Lisa Raitt, the very hands-on Labour Minister, summoned the two principals in the dispute between Air Canada and its flight attendants to a private meeting at her Parliament Hill office.
It was Sept. 19, and the 6,800 flight attendants were poised to strike. Ms. Raitt, who was threatening back-to-work legislation, had given the parties the weekend to reach a tentative agreement or she’d call them into her office on Monday.
They didn’t get a deal. Now, she wanted to know how close they were.
At that meeting, according to a senior official, Paul Moist, the national president of the Canadian Union of Public Employees (CUPE), which represents the flight attendants, and Air Canada’s executive vice-president Duncan Dee, told her a tentative agreement was realistic.
But there was more. Ms. Raitt expressed concern a deal would not be ratified, given that the flight attendants had rejected the one before.
“What are your thoughts?” she asked.
Mr. Moist assured her – twice, according to the source – that if they negotiated a deal it “will” be ratified.
Well, they got the deal, but not the ratification. He was wrong. It wasn’t even close.
With that, Ms. Raitt was vaulted right back into the national spotlight – not a familiar place for a labour minister, but one that is becoming increasingly so for her.
And as she aggressively stickhandles her way through this latest Air Canada imbroglio, she has turned what is considered the dog of cabinet posts into an important economic portfolio.
Although she’s likely made more than a few enemies along the way, she’s carved out a profile in a cabinet full of men in senior roles.
Four times in the past four months, Ms. Raitt has either legislated workers back on the job or threatened to do it. She does so in the name of protecting the country’s “fragile economic recovery.”
“We’re really clear that in the cases where there is going to be national significance and there’s a public interest that we’ll take a look at intervening,” Ms. Raitt said in an interview this week from San Francisco, where she was meeting with the executive of the longshoremen’s union.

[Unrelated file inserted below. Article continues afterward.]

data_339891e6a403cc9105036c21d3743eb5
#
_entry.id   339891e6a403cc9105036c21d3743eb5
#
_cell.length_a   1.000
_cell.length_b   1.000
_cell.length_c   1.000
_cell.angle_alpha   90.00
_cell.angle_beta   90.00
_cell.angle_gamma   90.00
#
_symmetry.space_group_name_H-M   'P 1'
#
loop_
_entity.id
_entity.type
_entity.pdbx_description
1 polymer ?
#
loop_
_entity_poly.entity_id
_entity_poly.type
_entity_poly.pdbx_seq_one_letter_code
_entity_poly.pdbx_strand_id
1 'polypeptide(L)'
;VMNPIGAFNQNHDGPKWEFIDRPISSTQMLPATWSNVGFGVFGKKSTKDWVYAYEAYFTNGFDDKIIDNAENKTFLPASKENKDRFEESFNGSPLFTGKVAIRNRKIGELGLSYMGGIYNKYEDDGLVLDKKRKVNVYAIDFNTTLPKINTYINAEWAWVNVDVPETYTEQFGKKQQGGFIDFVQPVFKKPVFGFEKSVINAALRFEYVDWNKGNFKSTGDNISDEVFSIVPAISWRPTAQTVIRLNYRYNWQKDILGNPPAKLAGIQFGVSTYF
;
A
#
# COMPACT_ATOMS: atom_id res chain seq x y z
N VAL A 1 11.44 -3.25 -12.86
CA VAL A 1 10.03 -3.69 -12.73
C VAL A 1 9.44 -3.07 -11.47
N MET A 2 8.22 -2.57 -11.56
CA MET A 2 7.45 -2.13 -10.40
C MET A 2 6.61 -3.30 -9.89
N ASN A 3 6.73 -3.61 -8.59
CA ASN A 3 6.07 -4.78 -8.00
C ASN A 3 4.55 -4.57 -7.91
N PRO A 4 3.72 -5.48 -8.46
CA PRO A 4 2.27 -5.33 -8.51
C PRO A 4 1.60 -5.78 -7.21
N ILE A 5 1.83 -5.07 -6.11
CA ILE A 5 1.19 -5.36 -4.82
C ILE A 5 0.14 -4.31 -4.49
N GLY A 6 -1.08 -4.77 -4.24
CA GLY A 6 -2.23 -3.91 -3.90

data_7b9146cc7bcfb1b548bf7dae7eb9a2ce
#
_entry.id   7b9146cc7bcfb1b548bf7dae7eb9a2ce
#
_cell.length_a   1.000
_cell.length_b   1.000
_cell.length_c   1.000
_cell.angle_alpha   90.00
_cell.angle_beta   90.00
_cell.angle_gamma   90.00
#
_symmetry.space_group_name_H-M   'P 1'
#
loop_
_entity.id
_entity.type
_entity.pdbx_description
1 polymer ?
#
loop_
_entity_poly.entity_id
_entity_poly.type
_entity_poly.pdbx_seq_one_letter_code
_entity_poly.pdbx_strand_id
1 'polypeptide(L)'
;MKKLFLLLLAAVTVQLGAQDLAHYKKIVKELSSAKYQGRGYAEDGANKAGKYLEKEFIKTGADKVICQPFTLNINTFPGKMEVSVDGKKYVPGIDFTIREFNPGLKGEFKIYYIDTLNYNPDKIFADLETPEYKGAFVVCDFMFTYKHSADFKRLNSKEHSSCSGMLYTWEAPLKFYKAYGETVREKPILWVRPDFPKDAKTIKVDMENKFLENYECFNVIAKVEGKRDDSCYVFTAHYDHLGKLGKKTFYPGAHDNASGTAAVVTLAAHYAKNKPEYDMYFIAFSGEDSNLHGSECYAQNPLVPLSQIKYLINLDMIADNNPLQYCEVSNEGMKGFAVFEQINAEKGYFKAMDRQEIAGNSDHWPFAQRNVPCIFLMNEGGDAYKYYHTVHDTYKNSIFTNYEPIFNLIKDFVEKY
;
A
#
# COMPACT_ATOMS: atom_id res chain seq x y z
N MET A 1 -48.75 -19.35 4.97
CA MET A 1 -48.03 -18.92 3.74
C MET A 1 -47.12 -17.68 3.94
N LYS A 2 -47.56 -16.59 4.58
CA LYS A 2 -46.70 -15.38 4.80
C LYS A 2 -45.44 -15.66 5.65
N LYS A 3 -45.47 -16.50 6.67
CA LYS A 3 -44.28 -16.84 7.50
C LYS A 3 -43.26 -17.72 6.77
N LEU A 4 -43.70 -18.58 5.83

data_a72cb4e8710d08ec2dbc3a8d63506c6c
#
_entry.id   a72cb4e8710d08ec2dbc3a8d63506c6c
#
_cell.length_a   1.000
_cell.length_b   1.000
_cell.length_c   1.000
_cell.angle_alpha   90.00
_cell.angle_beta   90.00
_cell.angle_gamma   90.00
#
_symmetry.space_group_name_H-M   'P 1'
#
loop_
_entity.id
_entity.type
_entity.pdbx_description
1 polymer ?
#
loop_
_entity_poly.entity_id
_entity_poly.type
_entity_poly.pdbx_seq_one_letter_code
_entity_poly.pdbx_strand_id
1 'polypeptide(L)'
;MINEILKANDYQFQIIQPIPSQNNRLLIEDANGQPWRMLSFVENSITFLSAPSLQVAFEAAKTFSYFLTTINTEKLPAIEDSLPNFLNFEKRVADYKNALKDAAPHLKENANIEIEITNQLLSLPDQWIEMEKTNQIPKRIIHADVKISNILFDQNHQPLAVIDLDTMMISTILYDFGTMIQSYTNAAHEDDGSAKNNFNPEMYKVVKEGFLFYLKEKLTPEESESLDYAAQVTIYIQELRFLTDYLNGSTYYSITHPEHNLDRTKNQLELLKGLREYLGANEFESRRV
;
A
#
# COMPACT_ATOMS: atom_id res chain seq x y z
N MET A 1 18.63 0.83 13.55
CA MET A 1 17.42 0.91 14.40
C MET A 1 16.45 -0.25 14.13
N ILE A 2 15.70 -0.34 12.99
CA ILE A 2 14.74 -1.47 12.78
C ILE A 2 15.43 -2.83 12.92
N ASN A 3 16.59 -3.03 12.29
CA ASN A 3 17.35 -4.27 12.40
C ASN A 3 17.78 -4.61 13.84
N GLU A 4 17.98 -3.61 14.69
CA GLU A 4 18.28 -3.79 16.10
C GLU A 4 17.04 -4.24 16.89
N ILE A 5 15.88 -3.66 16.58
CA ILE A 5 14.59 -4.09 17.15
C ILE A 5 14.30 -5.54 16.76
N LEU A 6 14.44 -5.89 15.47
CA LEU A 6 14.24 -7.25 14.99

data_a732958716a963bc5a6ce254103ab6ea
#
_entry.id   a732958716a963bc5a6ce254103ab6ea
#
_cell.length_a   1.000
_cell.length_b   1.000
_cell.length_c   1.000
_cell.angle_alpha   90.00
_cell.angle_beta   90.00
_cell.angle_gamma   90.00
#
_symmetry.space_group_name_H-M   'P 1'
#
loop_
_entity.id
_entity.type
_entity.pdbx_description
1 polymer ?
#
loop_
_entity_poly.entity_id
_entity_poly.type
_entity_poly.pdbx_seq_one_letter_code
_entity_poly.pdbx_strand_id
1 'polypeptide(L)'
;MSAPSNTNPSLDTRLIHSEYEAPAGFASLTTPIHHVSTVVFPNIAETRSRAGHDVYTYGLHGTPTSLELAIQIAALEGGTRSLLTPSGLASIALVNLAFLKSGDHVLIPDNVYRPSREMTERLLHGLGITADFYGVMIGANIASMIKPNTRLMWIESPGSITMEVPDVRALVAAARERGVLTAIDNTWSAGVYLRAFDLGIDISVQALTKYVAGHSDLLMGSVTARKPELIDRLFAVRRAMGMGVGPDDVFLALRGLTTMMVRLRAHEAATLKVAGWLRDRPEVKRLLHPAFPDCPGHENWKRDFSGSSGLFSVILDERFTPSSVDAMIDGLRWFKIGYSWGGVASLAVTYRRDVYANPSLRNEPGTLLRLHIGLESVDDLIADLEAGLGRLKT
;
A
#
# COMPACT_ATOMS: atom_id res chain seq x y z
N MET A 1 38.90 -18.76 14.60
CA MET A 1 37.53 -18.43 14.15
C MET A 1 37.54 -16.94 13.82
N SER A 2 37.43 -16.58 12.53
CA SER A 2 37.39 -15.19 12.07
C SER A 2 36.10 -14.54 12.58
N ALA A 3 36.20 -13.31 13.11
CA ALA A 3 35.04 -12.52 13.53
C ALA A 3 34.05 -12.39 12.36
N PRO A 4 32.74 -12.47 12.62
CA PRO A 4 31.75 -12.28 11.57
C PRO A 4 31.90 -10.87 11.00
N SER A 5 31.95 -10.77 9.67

She says she is motivated to get involved if “the possibility of a long work stoppage is there and we all know that would have a great strain on the economy.”
This drives the opposition crazy.
“This is just a big excuse. This is a big excuse,” says Yvon Godin, the NDP labour critic, who believes the government’s behaviour is just another expression of its “contempt” for organized labour.
Liberal labour critic Rodger Cuzner accuses Ms. Raitt and the entire Harper government of using the economic argument as a “get-out-of-jail-free card.”
“… for any action they take, the economy is going to be the catch-all,” he says.
Clearly, more is at play here.
In these recent labour fights, Ms. Raitt and her government are distinguishing themselves from their biggest threat, the NDP, by pushing back against the unions.
This is a government, after all, that has gone hard against the NDP, painting it and its principals as being in the pockets of unions.
More than that, the Harper Conservatives are taking a pro-consumer stand. In this latest fight, they seem to have decided they prefer the anger of 6,800 flight attendants to that of the 65,000 people who travel on Air Canada every day. (Multiply that by a 10-day strike and there’s 650,000 upset travellers.)
Accused by critics of launching a full-blown attack on organized labour, Ms. Raitt denies her actions have anything to do with ideology. It’s all about being practical, she says.
“This isn’t about having a fight with anybody,” she argues. “This is about making sure that in the bigger picture, the economy continues to work … and we don’t have any work stoppages that are prolonged.”
In addition, she says many union members vote Conservative.
“They are people to respect and they work hard and they make good wages,” she says.
What’s next? Three more Air Canada unions – the baggage handlers and mechanics, the pilots and the dispatchers – are still negotiating their contracts. CN has contracts expiring in December.
Of course, she would rather have the two sides settle the issues themselves. But, if they cannot, it’s pretty clear what she will do.
Karl Moore, a professor at McGill University’s Desautels Faculty of Management, says Ms. Raitt’s strategy is working: “The other unions can read the tea leaves… therefore they are more apt to settle just because what’s the alternative?"
Editori's note: An earlier version of this story incorrectly identified Duncan Dee's title. This version has been corrected.Report Typo/Error